Poor formatting aside, that's still 480,112,394 worth of products that you can sell from within lowsec. Worth noting that the profit is significantly higher if you set up your own sell orders instead of fulfilling other's buy orders, but at the time I wanted to make sure the immediate demand was going to be there. Of course, you can make even more selling in Highsec, so why bother going into Lowsec in the first place? Simply put, the planets are much more lucrative there. You should have no problem setting up planets with anywhere from 2 to 6 day cycles that will continuously run. I now haul everything to a highsec market hub to sell, and have generally stopped worrying much about how much isk it makes me. What I do know is that I've got a hangar full of ships and my wallet balance continues to rise faster than I can spend it.
Part 5. Supervise:
Once you get everything set-up, it's extremely convenient that you can modify any of your planets from anywhere in the game. You simply open up the Science and Industry screen to restart your extraction cycles, from anywhere. This process takes less than a minute per planet now, and depending on your cycles, needs to be done anywhere from once every 2-6 days. This is one of the big reasons that PI appeals to me. I can spend five minutes on it when I log in, and then go about my normal routines of lowsec Piracy without having to worry about it again.
Part 6. Hauling:
Not to be overlooked is the process for how you're going to get all these products out to sell. Thankfully, you won't have to worry about it for a while as a well designed planet can usually hold several weeks of extraction before you'll need to pick it up. For this task, I can't recommend enough getting into a transport ship. You know, the kind with the fancy Covert Ops Cloaks. It will make your job much easier once you start hauling things up from lowsec, and should take less than a month to train into.
That concludes my discussion of PI. BUT! We're not done yet folks. For those of you who actually enjoy PvE as a full-time job, I have another option. Don't worry, this one doesn't take nearly as long to explain...
Part 1. The Only Part.
I know what you're thinking, "But FNG, Pirates make mission running in lowsec totally not profitable." While it is somewhat true that even diligent mission runners will lose a lot of time to simply dodging Pirates with Combat Scanner Probes, there are those out there that are not concerned by such things. These are the pilots of unprobable Tech III ships.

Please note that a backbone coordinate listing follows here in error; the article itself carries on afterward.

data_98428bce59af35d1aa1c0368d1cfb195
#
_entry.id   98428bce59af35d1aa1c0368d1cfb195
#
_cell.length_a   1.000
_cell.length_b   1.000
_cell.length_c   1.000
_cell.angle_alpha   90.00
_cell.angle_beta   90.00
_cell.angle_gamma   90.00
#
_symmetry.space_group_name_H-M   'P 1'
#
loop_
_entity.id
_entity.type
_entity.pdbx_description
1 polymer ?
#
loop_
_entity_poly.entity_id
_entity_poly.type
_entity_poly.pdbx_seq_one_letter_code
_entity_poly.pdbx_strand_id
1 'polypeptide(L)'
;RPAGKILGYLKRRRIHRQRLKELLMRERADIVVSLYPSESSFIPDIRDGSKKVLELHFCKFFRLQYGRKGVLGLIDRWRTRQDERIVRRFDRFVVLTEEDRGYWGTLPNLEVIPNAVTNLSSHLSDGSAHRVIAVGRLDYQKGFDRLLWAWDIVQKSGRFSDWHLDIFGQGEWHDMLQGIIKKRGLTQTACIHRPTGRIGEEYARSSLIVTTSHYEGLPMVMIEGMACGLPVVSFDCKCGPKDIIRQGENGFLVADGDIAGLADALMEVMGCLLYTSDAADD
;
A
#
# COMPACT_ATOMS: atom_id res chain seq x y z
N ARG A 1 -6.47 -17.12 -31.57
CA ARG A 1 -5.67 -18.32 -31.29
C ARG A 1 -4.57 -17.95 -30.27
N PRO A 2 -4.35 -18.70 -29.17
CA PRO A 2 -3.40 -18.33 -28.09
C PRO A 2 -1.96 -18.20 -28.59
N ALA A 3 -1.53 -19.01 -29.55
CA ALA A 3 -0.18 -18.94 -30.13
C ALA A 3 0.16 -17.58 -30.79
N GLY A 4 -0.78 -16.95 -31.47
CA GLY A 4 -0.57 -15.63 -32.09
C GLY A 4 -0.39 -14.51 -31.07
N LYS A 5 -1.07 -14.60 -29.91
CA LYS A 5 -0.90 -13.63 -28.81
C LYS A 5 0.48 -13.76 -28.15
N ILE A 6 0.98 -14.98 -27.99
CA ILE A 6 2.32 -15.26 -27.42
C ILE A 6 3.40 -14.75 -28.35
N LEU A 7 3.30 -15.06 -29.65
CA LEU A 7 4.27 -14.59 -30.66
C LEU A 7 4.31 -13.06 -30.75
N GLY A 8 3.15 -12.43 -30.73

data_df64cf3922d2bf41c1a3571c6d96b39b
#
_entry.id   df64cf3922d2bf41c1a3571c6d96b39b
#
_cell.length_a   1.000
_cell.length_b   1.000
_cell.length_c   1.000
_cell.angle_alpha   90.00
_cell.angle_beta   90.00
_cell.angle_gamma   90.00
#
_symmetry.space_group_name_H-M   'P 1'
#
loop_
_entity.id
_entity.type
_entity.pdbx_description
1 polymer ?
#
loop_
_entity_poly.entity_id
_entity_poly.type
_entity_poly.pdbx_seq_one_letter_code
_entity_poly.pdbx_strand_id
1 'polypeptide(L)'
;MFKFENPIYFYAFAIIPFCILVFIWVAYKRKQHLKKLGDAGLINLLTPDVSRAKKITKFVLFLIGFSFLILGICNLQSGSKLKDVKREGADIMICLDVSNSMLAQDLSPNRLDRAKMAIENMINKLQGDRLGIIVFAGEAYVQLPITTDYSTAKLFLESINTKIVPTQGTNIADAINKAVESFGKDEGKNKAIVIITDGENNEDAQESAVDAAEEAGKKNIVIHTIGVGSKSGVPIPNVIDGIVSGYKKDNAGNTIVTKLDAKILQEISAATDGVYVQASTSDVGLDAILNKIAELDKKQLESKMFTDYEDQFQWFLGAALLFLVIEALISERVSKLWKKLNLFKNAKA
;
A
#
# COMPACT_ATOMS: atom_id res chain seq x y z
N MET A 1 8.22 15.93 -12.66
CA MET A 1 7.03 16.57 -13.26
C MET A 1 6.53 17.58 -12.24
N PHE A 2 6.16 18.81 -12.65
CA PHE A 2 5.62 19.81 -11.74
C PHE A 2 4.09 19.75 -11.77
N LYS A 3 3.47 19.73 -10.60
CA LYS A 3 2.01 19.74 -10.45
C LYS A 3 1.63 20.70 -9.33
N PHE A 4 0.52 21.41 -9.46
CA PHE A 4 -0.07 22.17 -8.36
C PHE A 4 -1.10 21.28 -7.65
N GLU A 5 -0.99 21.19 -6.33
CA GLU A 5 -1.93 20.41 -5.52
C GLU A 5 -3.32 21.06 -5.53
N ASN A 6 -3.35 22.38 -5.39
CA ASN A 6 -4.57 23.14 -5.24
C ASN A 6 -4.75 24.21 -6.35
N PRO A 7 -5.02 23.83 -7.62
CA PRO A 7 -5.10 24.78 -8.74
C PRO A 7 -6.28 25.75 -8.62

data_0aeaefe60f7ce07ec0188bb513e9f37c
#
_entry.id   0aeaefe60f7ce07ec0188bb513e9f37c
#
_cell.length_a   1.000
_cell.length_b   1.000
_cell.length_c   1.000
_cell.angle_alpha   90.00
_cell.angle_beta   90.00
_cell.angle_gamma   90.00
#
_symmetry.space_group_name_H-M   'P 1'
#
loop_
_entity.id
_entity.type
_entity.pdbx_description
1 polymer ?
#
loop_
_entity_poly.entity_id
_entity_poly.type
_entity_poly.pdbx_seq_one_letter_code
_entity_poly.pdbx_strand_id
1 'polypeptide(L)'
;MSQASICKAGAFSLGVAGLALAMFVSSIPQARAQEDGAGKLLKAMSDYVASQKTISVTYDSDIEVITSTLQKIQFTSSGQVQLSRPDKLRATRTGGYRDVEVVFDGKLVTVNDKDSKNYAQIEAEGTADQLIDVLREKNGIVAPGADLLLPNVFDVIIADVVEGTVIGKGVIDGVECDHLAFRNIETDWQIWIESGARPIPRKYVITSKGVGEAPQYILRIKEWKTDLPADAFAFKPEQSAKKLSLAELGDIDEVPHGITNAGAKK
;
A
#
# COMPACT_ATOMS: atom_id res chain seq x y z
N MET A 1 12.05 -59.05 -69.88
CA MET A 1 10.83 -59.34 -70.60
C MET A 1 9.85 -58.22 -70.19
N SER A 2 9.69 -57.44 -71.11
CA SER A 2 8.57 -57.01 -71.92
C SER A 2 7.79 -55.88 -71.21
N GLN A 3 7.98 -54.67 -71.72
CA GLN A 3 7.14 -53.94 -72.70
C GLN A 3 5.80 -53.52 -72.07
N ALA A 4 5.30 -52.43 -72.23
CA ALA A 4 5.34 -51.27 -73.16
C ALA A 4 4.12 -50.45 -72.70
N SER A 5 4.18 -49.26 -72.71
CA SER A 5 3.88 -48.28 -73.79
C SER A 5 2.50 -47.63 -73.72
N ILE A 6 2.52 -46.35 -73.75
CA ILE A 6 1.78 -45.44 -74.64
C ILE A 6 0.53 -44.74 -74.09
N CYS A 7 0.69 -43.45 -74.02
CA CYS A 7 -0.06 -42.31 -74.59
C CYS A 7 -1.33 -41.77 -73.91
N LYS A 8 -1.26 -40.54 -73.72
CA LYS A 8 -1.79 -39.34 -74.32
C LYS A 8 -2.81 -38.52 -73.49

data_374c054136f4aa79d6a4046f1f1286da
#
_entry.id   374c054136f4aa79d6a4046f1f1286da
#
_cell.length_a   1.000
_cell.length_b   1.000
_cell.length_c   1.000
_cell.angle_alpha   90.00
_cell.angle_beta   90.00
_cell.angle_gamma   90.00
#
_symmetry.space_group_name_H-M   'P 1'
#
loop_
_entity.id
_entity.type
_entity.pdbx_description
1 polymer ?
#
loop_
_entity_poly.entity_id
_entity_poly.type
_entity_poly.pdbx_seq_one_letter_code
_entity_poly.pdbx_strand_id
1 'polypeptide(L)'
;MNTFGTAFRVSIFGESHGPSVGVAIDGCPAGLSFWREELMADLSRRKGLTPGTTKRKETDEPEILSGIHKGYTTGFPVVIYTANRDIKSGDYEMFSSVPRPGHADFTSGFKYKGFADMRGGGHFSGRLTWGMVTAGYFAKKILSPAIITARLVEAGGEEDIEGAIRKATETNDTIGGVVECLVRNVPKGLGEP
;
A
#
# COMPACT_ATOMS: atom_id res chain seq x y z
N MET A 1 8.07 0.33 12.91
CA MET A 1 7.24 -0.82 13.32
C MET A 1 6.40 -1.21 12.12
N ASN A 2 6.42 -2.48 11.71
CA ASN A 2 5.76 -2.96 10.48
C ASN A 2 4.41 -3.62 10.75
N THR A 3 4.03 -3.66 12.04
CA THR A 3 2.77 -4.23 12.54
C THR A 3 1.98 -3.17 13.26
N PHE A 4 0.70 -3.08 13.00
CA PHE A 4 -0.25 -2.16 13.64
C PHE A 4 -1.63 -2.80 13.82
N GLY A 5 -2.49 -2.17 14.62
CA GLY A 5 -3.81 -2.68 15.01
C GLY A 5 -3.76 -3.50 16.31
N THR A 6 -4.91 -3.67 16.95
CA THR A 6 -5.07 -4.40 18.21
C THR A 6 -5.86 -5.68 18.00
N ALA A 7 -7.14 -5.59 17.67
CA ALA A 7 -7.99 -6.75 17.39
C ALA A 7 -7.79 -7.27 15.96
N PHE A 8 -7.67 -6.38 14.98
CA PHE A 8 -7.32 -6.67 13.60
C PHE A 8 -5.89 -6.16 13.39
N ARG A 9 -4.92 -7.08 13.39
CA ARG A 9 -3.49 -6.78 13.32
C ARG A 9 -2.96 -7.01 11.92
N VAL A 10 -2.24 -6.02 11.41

I don't actually do this myself, which makes everything I'm about to tell you hearsay at best, (the lies of a dirty pirate just trying to trick you at worst) but I do know others who run missions in a Tech III on an alt. The general concept here is to boost your sensor strength to a level about equal with your signature radius. Specifically, to boost it to a level where your Signature Radius divided by your Sensor Strength is less than 1.08. Doing so prevents combat probes from attaining a 100% lock on you and means you can run your missions in peace. For extra fun, be sure to name your ship something like "Can't Probe This", or "I'm Unprobable", or my personal favorite that I've actually seen, "Get Better Probes."
While it's possible to pull the unprobable trick with ships other than a Tech III, it's difficult to design a PvE fit that can run missions at the same time. Since I don't fly them myself, I'm not sure on a timeline to fly one successfully, but EVEMon is telling me about 56 days for the ship, so I'm inclined to believe you could do it in about two months.
That brings to an end my lessons on Lowsec money making. While I'm sure there are some other methods out there, I don't have a good knowledge base to discuss them at the moment. I do see people mining in Lowsec, usually in some out of the way systems piloting a Mackinaw. They also tend to be the pilots that when I do manage to land a point on them I'm left screaming STAAAAAAAAaaaaaaabssss!!!!! So I continue to believe that they're turning a profit at this, but Ice Mining isn't really my thing.
So there you have it. Now please, for the sake of my sanity, stop telling me how awful lowsec is. I'm tired of it. Sure, the Ghetto may be awful, but you don't actually tell that to the people living there. Most of the posts I've been seeing of late include an opening statement to the effect of "I hear a lot of Pirates complaining about how much lowsec sucks..." and they then proceed to tell us how it should be changed to make Piracy more difficult so that more people will go there. Oddly enough, I never see any Pirates actually saying these things, only other people telling me they are. Very odd really. But hopefully this post has clued at least someone in on how they can make money in lowsec right now. The way it is. Without "fixing" anything.